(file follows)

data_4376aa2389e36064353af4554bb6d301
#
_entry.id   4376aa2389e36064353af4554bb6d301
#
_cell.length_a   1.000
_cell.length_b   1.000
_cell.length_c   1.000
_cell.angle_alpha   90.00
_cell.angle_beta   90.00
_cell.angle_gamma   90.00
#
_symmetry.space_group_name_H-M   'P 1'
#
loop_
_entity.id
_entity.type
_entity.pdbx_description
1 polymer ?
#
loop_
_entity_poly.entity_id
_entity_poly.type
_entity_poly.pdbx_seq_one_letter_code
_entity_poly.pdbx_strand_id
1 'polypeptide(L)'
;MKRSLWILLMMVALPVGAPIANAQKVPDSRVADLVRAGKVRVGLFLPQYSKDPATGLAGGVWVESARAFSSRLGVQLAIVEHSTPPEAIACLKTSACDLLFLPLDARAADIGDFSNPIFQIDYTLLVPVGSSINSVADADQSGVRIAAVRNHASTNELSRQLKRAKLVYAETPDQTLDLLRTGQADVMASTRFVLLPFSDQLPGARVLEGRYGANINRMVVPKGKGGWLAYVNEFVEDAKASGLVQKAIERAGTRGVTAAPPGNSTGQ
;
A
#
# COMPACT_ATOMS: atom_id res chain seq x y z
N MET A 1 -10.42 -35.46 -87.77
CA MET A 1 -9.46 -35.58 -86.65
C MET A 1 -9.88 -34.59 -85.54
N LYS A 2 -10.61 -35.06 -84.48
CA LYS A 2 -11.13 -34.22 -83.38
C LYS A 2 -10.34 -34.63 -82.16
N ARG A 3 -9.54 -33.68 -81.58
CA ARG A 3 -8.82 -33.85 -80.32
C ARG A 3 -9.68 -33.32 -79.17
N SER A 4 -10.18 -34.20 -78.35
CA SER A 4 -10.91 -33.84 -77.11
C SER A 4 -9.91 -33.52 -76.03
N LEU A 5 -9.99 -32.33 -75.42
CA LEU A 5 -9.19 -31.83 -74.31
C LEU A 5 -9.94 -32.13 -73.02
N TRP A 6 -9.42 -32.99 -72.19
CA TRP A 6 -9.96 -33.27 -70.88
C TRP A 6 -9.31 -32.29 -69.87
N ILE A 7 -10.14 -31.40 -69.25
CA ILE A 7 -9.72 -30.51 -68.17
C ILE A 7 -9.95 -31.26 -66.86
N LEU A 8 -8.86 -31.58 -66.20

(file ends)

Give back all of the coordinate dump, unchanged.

data_4376aa2389e36064353af4554bb6d301
#
_entry.id   4376aa2389e36064353af4554bb6d301
#
_cell.length_a   1.000
_cell.length_b   1.000
_cell.length_c   1.000
_cell.angle_alpha   90.00
_cell.angle_beta   90.00
_cell.angle_gamma   90.00
#
_symmetry.space_group_name_H-M   'P 1'
#
loop_
_entity.id
_entity.type
_entity.pdbx_description
1 polymer ?
#
loop_
_entity_poly.entity_id
_entity_poly.type
_entity_poly.pdbx_seq_one_letter_code
_entity_poly.pdbx_strand_id
1 'polypeptide(L)'
;MKRSLWILLMMVALPVGAPIANAQKVPDSRVADLVRAGKVRVGLFLPQYSKDPATGLAGGVWVESARAFSSRLGVQLAIVEHSTPPEAIACLKTSACDLLFLPLDARAADIGDFSNPIFQIDYTLLVPVGSSINSVADADQSGVRIAAVRNHASTNELSRQLKRAKLVYAETPDQTLDLLRTGQADVMASTRFVLLPFSDQLPGARVLEGRYGANINRMVVPKGKGGWLAYVNEFVEDAKASGLVQKAIERAGTRGVTAAPPGNSTGQ
;
A
#
# COMPACT_ATOMS: atom_id res chain seq x y z
N MET A 1 -10.42 -35.46 -87.77
CA MET A 1 -9.46 -35.58 -86.65
C MET A 1 -9.88 -34.59 -85.54
N LYS A 2 -10.61 -35.06 -84.48
CA LYS A 2 -11.13 -34.22 -83.38
C LYS A 2 -10.34 -34.63 -82.16
N ARG A 3 -9.54 -33.68 -81.58
CA ARG A 3 -8.82 -33.85 -80.32
C ARG A 3 -9.68 -33.32 -79.17
N SER A 4 -10.18 -34.20 -78.35
CA SER A 4 -10.91 -33.84 -77.11
C SER A 4 -9.91 -33.52 -76.03
N LEU A 5 -9.99 -32.33 -75.42
CA LEU A 5 -9.19 -31.83 -74.31
C LEU A 5 -9.94 -32.13 -73.02
N TRP A 6 -9.42 -32.99 -72.19
CA TRP A 6 -9.96 -33.27 -70.88
C TRP A 6 -9.31 -32.29 -69.87
N ILE A 7 -10.14 -31.40 -69.25
CA ILE A 7 -9.72 -30.51 -68.17
C ILE A 7 -9.95 -31.26 -66.86
N LEU A 8 -8.86 -31.58 -66.20